Tuesday, September 27, 2022

One dozen destinations #3: The Badlands


     I'm on vacation. To occupy those poor souls who simply must read something of mine, and to fulfill the every goddamn day promise, sort of, while I'm taking time off, EGD will feature scenes plucked from my unpublished and probably unpublishable 2009 memoir, "The Quest for Pie."

     The farms and ranchland — gentle green rolling hills and fields — changed dramatically upon entering the park, into a beige vista of wind-sculpted rock formations, a slash in the earth stretching out in front of us. 
     We were beat from two full days of driving, and the boys were keen to get to our cabin at the Cedar Pass Lodge and relax. But I impulsively pulled off at a trailhead so we could take a closer look at these Badlands. I had to. 
     “Just a quick peek,” I told the boys. 
     I parked the car at the Door Trail lot. There was a boardwalk off to the left—composite recycled planks, wending through a gap in the dun mountainside. We followed it, the wind rippling our clothes, ruffling the tall grass on either side. 
     Kent pointed out a sign that read, “BEWARE—Rattlesnakes!” 
     “We have to take these signs seriously,” I said, half to myself, half to the boys. “But I suppose we don’t have to worry on the boardwalk.” 
     Turning a corner, and were shocked to find ourselves in a surreal moonscape. 
     We followed the boardwalk to where it abruptly ends, with a sign, another one of those stern warnings the National Park Service is so good at crafting, telling you, in essence, that if you proceed beyond this point you take your life in your hands, that people regularly get lost and die and you had better be properly equipped with the following listed items. Ross started to climb up the nearest hillside in his chunky black plastic Crocs clogs, but I called him back.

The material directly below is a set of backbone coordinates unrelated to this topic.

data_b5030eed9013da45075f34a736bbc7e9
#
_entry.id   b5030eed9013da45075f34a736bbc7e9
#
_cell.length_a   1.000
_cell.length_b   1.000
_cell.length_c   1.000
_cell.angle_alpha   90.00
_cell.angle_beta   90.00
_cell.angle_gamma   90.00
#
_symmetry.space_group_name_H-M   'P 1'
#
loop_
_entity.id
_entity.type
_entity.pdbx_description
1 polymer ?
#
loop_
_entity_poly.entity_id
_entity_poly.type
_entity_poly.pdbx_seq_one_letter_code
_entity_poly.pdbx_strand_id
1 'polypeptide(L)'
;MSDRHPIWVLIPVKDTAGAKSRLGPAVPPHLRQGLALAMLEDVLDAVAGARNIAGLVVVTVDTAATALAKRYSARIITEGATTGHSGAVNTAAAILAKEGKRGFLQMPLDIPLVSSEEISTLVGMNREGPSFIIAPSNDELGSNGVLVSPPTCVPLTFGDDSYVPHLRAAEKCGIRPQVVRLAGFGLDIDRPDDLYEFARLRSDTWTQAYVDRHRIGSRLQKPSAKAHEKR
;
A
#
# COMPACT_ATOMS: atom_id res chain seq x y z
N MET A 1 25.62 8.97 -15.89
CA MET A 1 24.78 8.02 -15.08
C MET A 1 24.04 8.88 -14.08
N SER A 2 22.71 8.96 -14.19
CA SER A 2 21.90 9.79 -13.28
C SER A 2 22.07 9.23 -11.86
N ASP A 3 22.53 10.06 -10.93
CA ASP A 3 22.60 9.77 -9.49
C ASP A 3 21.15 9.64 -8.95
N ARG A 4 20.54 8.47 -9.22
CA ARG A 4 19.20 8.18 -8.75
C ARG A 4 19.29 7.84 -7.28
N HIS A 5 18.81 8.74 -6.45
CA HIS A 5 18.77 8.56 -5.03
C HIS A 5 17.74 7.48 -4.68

The boys and I stood there, looking at each other for a moment in the snapping wind, then turned and bolted for the car. I popped the rear hatch, and we began madly pulling on thick rag wool socks and hiking boots and tossing water bottles and Clif bars into a daypack as if the unearthly landscape we had just glimpsed might vanish if we weren't quick about getting back. Somehow that moment, the frenzy of preparation, leaning against the car, putting on our hiking boots, lacing and tying them as fast as our fingers could work, seemed extraordinary, almost equal to the natural glories we were hurrying to return to. Maybe because nobody complained, nobody dawdled, nobody required prodding. We ran across the boardwalk, our boots clomping, and turned the corner. The Badlands were still there. 
     Fan-tastic
     We spent an hour scrambling around the chalky soil, which had a slight crust to it, carefully climbing up the steep hillsides to stand, taking in the jagged horizon of peaks and crags all around us. The landscape was so jumbled, so pockmarked and broken, it became a kind of optical illusion, condensed, camouflaged, and it was tough sometimes to determine if a hillock was a mile away or a few feet in front of you. 
     “Art is nothing as to nature, boys,” I announced, taking photograph after photograph with the Nikon digital camera Edie had just given me that Father’s Day. 

2 comments:

  1. Ah. Just what I needed, a concise little EGD story, of no great importance or significance, but well told as always. No wonder we keep coming back for more, for out daily reality fix. Thanks, Neil. Hope you're resting up.

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  2. South Dakota is one of only seven states I haven't visited, and those Badlands in Badlands National Park look a lot badder than the ones at the Theodore Roosevelt National Park in North Dakota, which I visited in the early 70s.The hills and cliffs and canyons I saw were smaller in size and seemed to have more color...a lot of oranges and yellows. The ones you visited do appear to resemble a gray and lifeless moonscape.

    TR first came to Dakota Territory to hunt bison when he was a skinny young dude from New York City. He later owned a ranch, in what is now North Dakota, in the mid-1880s. He lived a rugged and strenuous life for several years, before returning to the East and re-entering politics. TR's Dakota experiences help to shape a federal conservation policy that we still benefit from today.

    Hope you are relaxing, Mister S, whether you are on the road or just staying home and enjoying a well-earned hiatus.

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